Religion drives me crazy. I rarely go to Mass or attend religious services. I usually have my heart broken a bit whenever I do. I’m a sucker for lines like, “Come and sit at my table where saints and sinners are friends. O, come, and eat without money.”
The one that really gets me is, “Let there be peace on earth, and let it begin with me.”
If only we could live what we preach.
But I haven’t given up. And I don’t think most of us have. We still have faith that one day we’ll be better. I know the people at St. Anthony’s believe that. That’s why they laid on their hands, gave their blessing, and said, “Yes!”
The average member of St. Anthony’s must be pushing seventy. They’re an interesting bunch, including former nuns, former priests, and former priests married to former nuns.
If it’s sounds racy, it’s not. These are committed, loving, long-lasting, exemplary bondings in the name of holy matrimony. They just happen to be between former priests and former nuns who found love for another human being to be a sacred calling to which they had to respond, and they responded, “Yes”, rather than, “No”.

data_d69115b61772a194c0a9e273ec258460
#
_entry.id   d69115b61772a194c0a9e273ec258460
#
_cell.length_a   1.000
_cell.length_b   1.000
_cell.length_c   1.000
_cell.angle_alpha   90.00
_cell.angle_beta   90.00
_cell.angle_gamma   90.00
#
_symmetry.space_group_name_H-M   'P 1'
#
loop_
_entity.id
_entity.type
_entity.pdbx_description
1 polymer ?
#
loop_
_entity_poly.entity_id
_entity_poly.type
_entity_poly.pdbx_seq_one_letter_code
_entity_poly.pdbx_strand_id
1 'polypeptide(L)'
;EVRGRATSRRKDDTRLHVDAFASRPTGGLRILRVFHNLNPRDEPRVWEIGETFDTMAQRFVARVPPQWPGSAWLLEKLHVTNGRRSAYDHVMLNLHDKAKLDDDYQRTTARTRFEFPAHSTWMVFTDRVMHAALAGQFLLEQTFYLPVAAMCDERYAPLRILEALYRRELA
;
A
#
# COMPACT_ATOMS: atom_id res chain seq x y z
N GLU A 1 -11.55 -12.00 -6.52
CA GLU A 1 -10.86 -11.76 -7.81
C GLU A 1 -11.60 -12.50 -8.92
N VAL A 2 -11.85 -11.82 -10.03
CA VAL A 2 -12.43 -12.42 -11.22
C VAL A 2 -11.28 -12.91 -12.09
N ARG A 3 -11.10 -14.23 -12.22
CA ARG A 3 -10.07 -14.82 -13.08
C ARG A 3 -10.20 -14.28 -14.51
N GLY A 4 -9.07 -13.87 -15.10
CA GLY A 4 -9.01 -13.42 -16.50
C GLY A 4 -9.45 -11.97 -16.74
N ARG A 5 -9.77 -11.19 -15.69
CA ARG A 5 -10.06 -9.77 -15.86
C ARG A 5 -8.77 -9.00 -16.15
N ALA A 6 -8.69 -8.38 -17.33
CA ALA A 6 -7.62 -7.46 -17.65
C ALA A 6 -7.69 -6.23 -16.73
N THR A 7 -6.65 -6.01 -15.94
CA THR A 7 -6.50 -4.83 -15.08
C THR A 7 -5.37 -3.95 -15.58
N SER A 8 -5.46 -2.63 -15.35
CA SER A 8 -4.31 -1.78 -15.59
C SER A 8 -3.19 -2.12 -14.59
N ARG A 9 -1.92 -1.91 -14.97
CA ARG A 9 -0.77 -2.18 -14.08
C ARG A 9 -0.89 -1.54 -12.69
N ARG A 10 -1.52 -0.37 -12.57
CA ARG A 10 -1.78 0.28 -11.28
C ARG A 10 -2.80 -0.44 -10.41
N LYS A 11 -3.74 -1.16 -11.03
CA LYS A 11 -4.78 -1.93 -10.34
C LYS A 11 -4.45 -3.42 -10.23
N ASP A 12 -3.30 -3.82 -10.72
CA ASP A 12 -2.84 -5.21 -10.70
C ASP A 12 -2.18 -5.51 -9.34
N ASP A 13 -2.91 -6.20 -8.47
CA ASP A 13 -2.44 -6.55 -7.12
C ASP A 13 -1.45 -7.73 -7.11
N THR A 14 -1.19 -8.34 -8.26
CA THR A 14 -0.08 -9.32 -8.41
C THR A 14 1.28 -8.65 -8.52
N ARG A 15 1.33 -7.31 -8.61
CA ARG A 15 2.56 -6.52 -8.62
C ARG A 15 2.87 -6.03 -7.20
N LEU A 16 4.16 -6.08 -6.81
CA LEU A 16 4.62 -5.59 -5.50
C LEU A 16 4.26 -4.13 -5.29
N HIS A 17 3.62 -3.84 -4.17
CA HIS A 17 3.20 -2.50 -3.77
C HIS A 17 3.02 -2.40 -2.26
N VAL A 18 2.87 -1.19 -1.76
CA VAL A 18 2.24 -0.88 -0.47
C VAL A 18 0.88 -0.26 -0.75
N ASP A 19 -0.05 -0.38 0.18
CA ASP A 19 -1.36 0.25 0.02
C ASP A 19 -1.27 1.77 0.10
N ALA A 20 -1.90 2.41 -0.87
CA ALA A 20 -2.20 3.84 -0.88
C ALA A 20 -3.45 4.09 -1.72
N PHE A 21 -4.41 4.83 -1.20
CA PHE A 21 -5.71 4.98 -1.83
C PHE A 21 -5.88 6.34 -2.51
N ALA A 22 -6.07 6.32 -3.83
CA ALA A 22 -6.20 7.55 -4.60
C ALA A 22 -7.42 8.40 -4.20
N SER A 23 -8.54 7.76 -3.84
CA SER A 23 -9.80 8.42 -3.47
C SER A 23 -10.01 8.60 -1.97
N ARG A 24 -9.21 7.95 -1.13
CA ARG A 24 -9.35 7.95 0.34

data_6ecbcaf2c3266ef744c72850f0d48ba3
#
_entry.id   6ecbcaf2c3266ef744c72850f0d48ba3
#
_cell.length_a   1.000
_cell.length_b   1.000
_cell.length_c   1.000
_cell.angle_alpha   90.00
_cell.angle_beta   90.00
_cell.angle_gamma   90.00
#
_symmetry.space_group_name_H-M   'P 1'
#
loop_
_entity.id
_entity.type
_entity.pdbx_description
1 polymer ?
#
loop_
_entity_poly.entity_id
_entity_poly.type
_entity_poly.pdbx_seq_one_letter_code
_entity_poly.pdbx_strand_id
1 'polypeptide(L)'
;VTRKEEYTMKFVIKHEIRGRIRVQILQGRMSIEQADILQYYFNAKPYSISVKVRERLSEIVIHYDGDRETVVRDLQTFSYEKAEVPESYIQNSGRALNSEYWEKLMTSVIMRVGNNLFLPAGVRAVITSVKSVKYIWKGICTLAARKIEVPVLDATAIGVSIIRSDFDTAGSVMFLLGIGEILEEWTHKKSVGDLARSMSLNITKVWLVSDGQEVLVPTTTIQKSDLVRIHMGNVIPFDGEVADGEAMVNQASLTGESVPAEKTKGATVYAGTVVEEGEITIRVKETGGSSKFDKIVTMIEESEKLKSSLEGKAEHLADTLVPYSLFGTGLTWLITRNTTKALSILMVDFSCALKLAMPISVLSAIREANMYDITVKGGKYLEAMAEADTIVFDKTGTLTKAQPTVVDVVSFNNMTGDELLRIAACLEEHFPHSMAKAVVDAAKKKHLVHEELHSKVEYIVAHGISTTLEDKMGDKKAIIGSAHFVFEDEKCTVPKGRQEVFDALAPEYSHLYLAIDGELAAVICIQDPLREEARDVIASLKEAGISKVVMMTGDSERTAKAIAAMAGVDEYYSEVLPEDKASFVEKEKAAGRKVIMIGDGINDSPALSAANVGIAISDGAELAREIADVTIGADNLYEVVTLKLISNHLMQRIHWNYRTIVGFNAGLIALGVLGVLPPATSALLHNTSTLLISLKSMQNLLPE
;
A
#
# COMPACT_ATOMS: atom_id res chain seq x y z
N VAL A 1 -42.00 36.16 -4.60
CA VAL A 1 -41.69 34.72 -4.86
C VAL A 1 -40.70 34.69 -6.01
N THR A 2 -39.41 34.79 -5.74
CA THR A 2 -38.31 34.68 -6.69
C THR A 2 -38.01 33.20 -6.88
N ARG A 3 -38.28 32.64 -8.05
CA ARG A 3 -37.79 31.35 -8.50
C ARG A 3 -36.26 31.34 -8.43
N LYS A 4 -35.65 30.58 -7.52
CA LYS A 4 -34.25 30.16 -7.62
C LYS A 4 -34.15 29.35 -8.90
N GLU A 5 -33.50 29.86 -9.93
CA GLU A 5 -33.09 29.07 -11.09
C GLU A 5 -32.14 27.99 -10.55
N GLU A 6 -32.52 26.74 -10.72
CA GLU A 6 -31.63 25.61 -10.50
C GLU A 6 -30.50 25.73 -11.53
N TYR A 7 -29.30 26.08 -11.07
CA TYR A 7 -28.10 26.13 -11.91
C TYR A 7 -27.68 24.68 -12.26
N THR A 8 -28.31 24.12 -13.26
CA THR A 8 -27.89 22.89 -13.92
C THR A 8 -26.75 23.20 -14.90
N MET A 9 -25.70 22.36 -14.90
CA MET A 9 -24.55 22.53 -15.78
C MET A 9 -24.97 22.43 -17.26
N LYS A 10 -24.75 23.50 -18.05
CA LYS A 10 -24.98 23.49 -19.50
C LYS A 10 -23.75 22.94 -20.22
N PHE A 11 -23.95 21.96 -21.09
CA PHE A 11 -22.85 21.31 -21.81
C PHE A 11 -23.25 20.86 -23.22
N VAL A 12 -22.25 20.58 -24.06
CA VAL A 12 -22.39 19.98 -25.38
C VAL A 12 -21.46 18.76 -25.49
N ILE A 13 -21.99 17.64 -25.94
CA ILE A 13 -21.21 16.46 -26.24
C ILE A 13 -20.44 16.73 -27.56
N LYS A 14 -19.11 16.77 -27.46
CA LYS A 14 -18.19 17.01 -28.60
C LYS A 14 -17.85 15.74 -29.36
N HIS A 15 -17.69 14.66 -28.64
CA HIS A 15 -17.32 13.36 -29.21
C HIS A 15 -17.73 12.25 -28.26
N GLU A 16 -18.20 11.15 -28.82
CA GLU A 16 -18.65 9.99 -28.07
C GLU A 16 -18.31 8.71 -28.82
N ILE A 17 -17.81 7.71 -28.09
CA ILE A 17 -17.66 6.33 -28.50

After 15 years Father Leo, now frail and aging, left St. Anthony's Catholic Church, and no priest was coming to take his place.
“Take care of this community,” Father Leo admonished the former priests. He gave them his blessing and left.
So, on a hot September Sunday, the members of St. Anthony’s and guests, like Lisa and I, walked to the front of the church where three men sat. One-by-one we laid our hands on their heads and gave them our blessings, and said, “Yes”, without the official sanction of the Bishop or any authority other than ourselves.
We said, “Yes”, to community, “Yes”, to faith, “Yes”, to possibility. “Yes”, to life.
How about you?
Where have you been withholding your blessing? Where is it time you laid your hands, and, as the poet Rumi suggests, said, “Yes”, quickly, as if you have known it since before the universe began?